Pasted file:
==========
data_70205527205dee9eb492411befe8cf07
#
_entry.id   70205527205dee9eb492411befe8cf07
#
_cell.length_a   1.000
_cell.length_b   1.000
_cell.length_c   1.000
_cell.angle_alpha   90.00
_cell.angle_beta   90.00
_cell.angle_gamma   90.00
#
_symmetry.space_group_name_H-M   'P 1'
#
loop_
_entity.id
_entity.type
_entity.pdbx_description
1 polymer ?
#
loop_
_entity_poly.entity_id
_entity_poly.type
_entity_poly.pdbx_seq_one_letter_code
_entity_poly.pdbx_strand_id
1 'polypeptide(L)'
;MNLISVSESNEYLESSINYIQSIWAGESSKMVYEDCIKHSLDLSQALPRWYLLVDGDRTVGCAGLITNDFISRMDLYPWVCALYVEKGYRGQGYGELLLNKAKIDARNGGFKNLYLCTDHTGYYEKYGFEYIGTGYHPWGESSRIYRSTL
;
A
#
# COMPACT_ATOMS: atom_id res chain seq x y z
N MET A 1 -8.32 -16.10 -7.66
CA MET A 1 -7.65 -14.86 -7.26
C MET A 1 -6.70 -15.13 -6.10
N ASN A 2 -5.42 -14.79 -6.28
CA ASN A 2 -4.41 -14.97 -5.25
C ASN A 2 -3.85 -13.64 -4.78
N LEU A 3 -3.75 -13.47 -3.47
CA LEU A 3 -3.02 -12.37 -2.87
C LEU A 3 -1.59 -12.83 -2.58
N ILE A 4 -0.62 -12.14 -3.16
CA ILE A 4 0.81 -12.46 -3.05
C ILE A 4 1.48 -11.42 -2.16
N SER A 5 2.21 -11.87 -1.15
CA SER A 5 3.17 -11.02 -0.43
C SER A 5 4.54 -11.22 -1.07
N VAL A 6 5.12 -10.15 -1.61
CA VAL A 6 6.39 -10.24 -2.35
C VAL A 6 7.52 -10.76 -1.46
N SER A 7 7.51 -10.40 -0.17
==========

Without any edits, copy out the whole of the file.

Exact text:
data_70205527205dee9eb492411befe8cf07
#
_entry.id   70205527205dee9eb492411befe8cf07
#
_cell.length_a   1.000
_cell.length_b   1.000
_cell.length_c   1.000
_cell.angle_alpha   90.00
_cell.angle_beta   90.00
_cell.angle_gamma   90.00
#
_symmetry.space_group_name_H-M   'P 1'
#
loop_
_entity.id
_entity.type
_entity.pdbx_description
1 polymer ?
#
loop_
_entity_poly.entity_id
_entity_poly.type
_entity_poly.pdbx_seq_one_letter_code
_entity_poly.pdbx_strand_id
1 'polypeptide(L)'
;MNLISVSESNEYLESSINYIQSIWAGESSKMVYEDCIKHSLDLSQALPRWYLLVDGDRTVGCAGLITNDFISRMDLYPWVCALYVEKGYRGQGYGELLLNKAKIDARNGGFKNLYLCTDHTGYYEKYGFEYIGTGYHPWGESSRIYRSTL
;
A
#
# COMPACT_ATOMS: atom_id res chain seq x y z
N MET A 1 -8.32 -16.10 -7.66
CA MET A 1 -7.65 -14.86 -7.26
C MET A 1 -6.70 -15.13 -6.10
N ASN A 2 -5.42 -14.79 -6.28
CA ASN A 2 -4.41 -14.97 -5.25
C ASN A 2 -3.85 -13.64 -4.78
N LEU A 3 -3.75 -13.47 -3.47
CA LEU A 3 -3.02 -12.37 -2.87
C LEU A 3 -1.59 -12.83 -2.58
N ILE A 4 -0.62 -12.14 -3.16
CA ILE A 4 0.81 -12.46 -3.05
C ILE A 4 1.48 -11.42 -2.16
N SER A 5 2.21 -11.87 -1.15
CA SER A 5 3.17 -11.02 -0.43
C SER A 5 4.54 -11.22 -1.07
N VAL A 6 5.12 -10.15 -1.61
CA VAL A 6 6.39 -10.24 -2.35
C VAL A 6 7.52 -10.76 -1.46
N SER A 7 7.51 -10.40 -0.17